7. Revenue per Visitor (RPV) - The amount of revenue that each visitor (on average) brings to your site. By dividing the total revenue by the total number of visitors to your site, we can add a quantifiable worth to site traffic. This metric is one of the best ways to quickly check the health of your ecommerce website. A low RPV indicates you have lots of traffic coming to your site that is either not converting (low conversion rate) or making small purchases (low AOV). By tracking your site’s RPV, you can quickly detect these problems and begin finding solutions.

  8. Customer Acquisition Cost - The dollar amount (on average) it costs you to acquire each new customer. If you are investing significant portions of your budget into PPC advertising or other digital marketing efforts, it’s especially important to know how much it costs you to acquire a customer. By comparing this metric with your average order value, you’ll be able to evaluate the ROI on each customer acquisition and ensure your ads are providing good returns.


  1. Web Traffic Volume - The total number of users who visit your website. Each visit is measured as a “session.” Knowing how many visitors are using your website plays into many of your other metrics and allows you to understand the trends of your website over time. Generally speaking, if your volumes are increasing your site is healthy and growing and if your volumes are decreasing your site needs attention and improvement.

  2. Bounce Rate - The number of users who start a session on your site and leave without performing any action on the page divided by the total number of sessions. Having high traffic volume is great! Unless you have a high bounce rate to go with it. If your bounce rates are high, it’s an easy indicator visitors are either not finding what they need on your site, the content of your site is irrelevant to them, or they are unable to easily navigate to what they need. The more customers bounce from your site, the fewer opportunities you have to get a conversion.



Using Metrics to Improve Your Online Performance


Just knowing your metrics isn’t enough. First, you need to be able to qualify those metrics with context. If you tell me you have a 2% conversion rate, it doesn't mean much to me. But if you tell me your current 2% conversion rate has decreased from 50% to 4% the previous month, I know that a significant change has taken place, and I can pinpoint the problem and begin looking for solutions. Context is so critical to understand the impact (or potential impact) of these numbers.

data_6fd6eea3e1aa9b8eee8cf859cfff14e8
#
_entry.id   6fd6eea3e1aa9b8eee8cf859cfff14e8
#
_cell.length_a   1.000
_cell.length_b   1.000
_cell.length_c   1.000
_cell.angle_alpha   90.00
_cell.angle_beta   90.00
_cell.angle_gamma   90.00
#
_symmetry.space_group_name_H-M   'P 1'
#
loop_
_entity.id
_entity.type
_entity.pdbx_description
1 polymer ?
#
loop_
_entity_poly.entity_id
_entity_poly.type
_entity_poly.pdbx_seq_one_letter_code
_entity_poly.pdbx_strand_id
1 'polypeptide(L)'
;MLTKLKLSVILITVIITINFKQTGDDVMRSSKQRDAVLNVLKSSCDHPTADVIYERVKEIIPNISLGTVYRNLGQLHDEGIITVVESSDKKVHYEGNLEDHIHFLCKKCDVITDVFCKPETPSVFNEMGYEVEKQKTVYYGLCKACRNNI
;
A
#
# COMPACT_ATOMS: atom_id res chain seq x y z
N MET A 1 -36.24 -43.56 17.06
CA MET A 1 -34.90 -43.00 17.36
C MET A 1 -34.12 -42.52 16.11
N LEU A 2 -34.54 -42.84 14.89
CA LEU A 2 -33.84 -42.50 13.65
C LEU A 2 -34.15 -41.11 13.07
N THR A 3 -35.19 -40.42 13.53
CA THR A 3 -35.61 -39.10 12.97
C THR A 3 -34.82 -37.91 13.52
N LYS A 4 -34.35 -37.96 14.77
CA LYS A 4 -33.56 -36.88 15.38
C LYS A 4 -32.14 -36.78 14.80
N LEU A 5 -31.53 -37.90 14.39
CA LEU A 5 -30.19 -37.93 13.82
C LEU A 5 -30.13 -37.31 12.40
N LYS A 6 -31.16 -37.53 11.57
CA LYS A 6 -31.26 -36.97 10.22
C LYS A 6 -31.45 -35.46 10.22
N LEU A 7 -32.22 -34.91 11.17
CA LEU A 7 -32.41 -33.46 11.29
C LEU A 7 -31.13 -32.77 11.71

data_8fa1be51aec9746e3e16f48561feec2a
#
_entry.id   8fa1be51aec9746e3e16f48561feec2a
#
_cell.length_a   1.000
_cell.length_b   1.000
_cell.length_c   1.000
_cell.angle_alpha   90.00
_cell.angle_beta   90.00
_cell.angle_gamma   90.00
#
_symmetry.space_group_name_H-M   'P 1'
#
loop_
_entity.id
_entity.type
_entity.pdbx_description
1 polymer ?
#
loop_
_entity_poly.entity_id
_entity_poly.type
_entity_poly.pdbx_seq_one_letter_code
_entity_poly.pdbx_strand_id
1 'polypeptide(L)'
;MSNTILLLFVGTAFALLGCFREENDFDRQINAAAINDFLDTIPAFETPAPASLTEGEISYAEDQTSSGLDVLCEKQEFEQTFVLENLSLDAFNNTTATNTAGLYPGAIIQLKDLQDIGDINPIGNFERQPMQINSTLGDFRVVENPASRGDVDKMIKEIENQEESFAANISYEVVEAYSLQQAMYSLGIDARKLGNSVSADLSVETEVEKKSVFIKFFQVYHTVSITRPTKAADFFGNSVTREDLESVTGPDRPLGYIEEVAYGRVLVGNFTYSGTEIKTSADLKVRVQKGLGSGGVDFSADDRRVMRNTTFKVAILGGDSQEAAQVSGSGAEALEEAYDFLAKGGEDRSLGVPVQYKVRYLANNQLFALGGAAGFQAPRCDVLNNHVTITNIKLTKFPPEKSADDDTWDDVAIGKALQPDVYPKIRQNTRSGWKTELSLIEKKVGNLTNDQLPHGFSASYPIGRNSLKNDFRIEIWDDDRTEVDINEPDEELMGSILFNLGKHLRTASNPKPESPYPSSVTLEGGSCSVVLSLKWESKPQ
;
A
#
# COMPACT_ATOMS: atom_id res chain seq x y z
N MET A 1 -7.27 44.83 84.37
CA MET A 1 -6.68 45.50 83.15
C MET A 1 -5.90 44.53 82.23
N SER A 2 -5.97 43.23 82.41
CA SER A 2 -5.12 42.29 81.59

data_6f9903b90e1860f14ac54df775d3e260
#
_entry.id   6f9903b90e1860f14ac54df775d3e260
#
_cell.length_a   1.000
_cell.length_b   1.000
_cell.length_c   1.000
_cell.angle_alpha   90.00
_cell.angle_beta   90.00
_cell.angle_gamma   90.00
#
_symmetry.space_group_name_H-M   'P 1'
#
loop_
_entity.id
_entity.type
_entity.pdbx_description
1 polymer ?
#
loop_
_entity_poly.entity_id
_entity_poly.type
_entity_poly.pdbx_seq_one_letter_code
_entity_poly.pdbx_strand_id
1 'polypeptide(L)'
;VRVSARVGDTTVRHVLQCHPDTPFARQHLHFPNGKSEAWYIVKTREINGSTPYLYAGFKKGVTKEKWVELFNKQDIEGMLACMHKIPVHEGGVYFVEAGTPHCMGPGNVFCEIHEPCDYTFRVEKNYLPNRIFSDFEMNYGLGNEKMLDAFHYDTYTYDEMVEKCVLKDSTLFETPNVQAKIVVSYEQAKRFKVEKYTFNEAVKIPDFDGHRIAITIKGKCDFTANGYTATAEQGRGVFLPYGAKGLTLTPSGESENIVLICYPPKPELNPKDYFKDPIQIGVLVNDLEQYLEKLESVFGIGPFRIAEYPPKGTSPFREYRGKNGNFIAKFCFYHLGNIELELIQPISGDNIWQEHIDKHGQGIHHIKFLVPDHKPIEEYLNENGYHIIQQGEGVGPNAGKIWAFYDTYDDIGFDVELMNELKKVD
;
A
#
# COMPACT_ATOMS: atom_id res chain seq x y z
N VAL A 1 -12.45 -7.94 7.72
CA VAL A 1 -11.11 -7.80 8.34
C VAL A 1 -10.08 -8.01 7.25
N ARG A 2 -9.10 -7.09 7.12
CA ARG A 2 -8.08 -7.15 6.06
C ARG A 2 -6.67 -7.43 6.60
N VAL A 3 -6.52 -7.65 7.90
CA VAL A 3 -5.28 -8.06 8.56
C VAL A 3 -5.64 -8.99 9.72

Then, once you understand the impact of your metrics, you can start using them to identify areas of improvement for your business and inform decision-making. Here are just a few examples of how you might react to some of these metrics:


  • Is your average order value low? Find ways to upsell customers during their shopping process on your site or add/promote related products your customers can buy in addition to what they came for.

  • Is the volume of traffic coming to your site dwindling? Focus time and effort on SEO improvements and consider running PPC advertising campaigns to drive additional traffic to your site.

  • Is your profit margin low? Consider raising your prices, finding ways to decrease product costs, or both.

  • Do you have a high rate of shopping cart abandonment? Use abandoned cart email campaigns to encourage customers to complete their purchase.

  • Is your customer LTV low? Maybe you’re running a business with a few core products and typically only have one-time customers. Consider expanding your product line to give past customers a reason to buy from you again.


Allowing data to drive decisions is the best way to know you’re on the right track to improving the overall performance of your ecommerce business. Rather than taking your best guesses on how to improve, you’ll be tapping directly into the pulse of your online business.


Not sure where to start? Contact me today for a website performance audit and recommendations tailored to your growing business.